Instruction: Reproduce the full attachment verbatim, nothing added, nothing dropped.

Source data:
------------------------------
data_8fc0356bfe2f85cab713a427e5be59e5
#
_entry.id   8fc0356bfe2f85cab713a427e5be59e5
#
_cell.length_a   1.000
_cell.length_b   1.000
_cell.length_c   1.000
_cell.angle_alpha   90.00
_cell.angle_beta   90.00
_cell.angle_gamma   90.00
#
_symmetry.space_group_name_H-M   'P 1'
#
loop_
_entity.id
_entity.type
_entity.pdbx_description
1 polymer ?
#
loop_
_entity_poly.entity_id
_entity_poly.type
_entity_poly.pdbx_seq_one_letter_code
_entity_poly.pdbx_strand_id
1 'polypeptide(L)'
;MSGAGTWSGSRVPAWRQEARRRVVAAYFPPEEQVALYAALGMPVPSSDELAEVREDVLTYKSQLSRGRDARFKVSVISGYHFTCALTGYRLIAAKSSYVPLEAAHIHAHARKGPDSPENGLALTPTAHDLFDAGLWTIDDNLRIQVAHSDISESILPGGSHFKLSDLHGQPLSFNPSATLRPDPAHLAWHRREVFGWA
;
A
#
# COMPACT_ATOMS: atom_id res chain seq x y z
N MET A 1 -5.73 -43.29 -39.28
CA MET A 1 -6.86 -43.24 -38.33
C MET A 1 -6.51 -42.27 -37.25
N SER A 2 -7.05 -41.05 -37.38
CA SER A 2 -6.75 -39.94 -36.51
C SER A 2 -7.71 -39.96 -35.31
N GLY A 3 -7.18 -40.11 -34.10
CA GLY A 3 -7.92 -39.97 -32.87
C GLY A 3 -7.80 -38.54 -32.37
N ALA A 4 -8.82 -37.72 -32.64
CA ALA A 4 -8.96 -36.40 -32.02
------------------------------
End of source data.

data_8fc0356bfe2f85cab713a427e5be59e5
#
_entry.id   8fc0356bfe2f85cab713a427e5be59e5
#
_cell.length_a   1.000
_cell.length_b   1.000
_cell.length_c   1.000
_cell.angle_alpha   90.00
_cell.angle_beta   90.00
_cell.angle_gamma   90.00
#
_symmetry.space_group_name_H-M   'P 1'
#
loop_
_entity.id
_entity.type
_entity.pdbx_description
1 polymer ?
#
loop_
_entity_poly.entity_id
_entity_poly.type
_entity_poly.pdbx_seq_one_letter_code
_entity_poly.pdbx_strand_id
1 'polypeptide(L)'
;MSGAGTWSGSRVPAWRQEARRRVVAAYFPPEEQVALYAALGMPVPSSDELAEVREDVLTYKSQLSRGRDARFKVSVISGYHFTCALTGYRLIAAKSSYVPLEAAHIHAHARKGPDSPENGLALTPTAHDLFDAGLWTIDDNLRIQVAHSDISESILPGGSHFKLSDLHGQPLSFNPSATLRPDPAHLAWHRREVFGWA
;
A
#
# COMPACT_ATOMS: atom_id res chain seq x y z
N MET A 1 -5.73 -43.29 -39.28
CA MET A 1 -6.86 -43.24 -38.33
C MET A 1 -6.51 -42.27 -37.25
N SER A 2 -7.05 -41.05 -37.38
CA SER A 2 -6.75 -39.94 -36.51
C SER A 2 -7.71 -39.96 -35.31
N GLY A 3 -7.18 -40.11 -34.10
CA GLY A 3 -7.92 -39.97 -32.87
C GLY A 3 -7.80 -38.54 -32.37
N ALA A 4 -8.82 -37.72 -32.64
CA ALA A 4 -8.96 -36.40 -32.02